Blog by Lettuce Networks

What if the farm your food came from was in your neighborhood? What if you lived where the Farmer’s Market happened? As consuming local foods has become a more popular culture shift around the country, many folks have been asking similar questions. A new community in East Austin, Whisper Valley, is pushing the boundaries of what neighborhood communities should look like by funding food production farms right inside its 2,000-acre property.

How do we integrate these gems of a community into the spaces where we live? Luckily, we live in Austin, TX, which boasts 9 large Farmers Market’s citywide plus several smaller ones, and lots of people with the topic of local foods on their minds.

Taurus, the developers behind creating this project, has a huge focus on sustainability and practical integration of new technology to get over some of the energy struggles faced in modern suburbs. By partnering with innovators who are building geothermal utility systems, moveable foundations, and solar panels on each home, having farms right across the street seemed like the natural next step.

Lettuce currently manages two farming spaces and two fruit tree and berry orchards in the first phase to open up for sale. We are working with land planners and the Homeowners Association there to plan as many farms as possible, especially in locations where home buyers will be able to watch and be a part of their food system.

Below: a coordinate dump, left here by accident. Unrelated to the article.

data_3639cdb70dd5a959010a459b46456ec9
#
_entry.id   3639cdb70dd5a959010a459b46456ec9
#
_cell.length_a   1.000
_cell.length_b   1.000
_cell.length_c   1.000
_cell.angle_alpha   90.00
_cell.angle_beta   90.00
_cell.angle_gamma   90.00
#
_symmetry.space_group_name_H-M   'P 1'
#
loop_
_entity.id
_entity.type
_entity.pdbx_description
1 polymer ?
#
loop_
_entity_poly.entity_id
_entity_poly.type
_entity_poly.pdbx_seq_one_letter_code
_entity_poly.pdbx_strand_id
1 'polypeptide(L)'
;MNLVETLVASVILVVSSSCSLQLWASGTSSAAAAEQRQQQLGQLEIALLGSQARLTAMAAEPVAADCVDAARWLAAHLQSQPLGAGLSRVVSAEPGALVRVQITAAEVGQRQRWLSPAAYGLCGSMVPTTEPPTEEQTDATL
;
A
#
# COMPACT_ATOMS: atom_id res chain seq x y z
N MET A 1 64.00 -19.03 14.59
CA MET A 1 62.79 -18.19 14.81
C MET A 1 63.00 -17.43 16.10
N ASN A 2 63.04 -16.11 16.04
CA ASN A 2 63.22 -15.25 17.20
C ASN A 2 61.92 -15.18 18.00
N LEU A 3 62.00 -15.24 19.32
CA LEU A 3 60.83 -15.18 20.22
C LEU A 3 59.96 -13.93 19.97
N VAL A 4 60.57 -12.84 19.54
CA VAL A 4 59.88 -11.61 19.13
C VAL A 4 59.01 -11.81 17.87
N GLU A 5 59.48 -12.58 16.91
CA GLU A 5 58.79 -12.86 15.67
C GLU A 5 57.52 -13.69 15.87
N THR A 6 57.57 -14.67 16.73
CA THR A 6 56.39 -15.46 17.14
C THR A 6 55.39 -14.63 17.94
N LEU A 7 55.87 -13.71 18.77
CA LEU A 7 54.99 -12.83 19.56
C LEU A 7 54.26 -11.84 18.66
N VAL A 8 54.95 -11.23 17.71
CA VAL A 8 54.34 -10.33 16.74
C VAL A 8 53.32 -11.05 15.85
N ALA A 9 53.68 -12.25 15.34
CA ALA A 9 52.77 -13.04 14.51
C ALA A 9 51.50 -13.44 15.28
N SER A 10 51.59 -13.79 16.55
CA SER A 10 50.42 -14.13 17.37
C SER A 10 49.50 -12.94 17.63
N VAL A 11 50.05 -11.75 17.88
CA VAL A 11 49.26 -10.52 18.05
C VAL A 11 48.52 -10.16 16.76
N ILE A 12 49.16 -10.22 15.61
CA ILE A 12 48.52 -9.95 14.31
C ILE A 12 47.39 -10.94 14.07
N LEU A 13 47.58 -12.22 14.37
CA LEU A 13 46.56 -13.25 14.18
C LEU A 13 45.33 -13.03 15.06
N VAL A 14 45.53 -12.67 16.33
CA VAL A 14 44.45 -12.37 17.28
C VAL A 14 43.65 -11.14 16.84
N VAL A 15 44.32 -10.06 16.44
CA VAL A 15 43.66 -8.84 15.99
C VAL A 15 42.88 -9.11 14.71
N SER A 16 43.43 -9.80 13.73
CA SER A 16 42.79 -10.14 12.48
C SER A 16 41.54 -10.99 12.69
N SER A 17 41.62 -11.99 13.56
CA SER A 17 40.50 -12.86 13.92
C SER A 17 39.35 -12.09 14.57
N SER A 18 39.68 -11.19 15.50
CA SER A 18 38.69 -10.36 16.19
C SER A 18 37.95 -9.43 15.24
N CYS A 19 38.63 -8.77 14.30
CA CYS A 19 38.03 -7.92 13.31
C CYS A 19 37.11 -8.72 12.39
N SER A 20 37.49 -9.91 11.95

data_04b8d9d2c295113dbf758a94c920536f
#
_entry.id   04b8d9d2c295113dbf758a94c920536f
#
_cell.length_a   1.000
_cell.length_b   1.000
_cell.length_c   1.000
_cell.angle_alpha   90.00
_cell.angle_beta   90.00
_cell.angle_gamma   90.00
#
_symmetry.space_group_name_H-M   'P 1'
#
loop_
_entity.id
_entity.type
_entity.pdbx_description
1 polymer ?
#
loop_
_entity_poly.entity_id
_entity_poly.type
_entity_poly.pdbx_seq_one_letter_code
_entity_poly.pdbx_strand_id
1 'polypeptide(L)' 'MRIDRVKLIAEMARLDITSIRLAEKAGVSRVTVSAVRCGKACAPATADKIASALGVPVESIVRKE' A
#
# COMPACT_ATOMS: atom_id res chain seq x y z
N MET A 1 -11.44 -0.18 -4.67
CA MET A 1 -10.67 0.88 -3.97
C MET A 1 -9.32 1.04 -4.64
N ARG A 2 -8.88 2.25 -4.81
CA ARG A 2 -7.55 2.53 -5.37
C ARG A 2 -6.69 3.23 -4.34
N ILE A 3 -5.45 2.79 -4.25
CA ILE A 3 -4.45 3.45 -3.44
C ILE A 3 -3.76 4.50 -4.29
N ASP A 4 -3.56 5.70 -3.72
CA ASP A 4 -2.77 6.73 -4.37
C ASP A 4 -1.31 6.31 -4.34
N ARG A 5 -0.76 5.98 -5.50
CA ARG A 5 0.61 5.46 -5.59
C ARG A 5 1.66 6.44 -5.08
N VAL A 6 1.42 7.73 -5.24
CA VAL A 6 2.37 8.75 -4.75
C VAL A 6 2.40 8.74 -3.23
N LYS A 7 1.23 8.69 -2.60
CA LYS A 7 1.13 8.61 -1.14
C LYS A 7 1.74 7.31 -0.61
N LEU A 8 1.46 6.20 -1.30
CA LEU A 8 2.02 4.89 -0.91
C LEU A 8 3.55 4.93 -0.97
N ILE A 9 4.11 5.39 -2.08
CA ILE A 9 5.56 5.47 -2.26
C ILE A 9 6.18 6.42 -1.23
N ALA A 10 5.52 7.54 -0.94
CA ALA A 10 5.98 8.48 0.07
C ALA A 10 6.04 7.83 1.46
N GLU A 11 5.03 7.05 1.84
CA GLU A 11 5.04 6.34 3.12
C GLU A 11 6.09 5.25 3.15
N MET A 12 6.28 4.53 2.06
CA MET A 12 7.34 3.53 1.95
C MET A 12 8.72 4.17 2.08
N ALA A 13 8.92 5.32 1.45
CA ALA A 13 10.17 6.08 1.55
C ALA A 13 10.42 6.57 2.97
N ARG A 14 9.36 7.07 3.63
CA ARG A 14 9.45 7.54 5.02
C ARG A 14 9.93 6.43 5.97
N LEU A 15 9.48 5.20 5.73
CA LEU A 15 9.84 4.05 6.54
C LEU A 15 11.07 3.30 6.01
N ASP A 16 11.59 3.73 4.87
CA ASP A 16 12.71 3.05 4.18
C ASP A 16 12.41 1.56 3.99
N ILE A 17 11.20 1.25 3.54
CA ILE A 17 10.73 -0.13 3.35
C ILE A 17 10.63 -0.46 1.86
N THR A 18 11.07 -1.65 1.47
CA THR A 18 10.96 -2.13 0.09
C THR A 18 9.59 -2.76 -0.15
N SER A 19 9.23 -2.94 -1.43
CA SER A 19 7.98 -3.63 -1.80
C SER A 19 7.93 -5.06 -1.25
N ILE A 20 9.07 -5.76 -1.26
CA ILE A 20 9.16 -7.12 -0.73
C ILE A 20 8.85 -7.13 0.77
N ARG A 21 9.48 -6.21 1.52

Several times during harvesting or general farm work residents have come up to the team and excitedly asked questions about what’s going on and what’s going to happen next. They feel closely related to their food and connected to the space it comes from, their own agrihood!

An Agrihood is described by the NY Times as: “residential developments where a working farm is a central feature, in the same way, that other communities may cluster around a golf course, pool or fitness center.”

In addition to growing food in the neighborhood, Lettuce organizes a monthly Pop Up Farm Stand out of the Whisper Valley Discovery Center where produce is sold directly to residents and locals. It’s not enough for there to just be a farm in the neighborhood, it’s also the way we care for the food and allow people to participate and be a part of what we are doing that makes this agrihood so special!

One resident had this to say about their Agrihood: “I just bought all this (produce) for $10. Best part is, it was grown in the organic garden in our neighborhood by @lettucenetworks. I literally drive by this food every day and get to eat it. I understand that this is…pretty amazing and not an option for most. But most people do have access to farmer’s markets now. Besides the super fresh food we get, there is no packaging. Zero waste! Fewer trucks on the road transporting food from thousands of miles away! Even when I buy a bag of organic apples from Trader Joe’s, it comes in a big plastic bag. None of that with farmer’s markets!”

We couldn’t have said it better ourselves. Food should be grown close to where you are going to eat it. This is what it will take to cut out major transportation and plastic inputs necessary to preserve food in our current consumption model. Can’t wait to see the evolution of Agrihoods as more communities and developers put this idea into practice!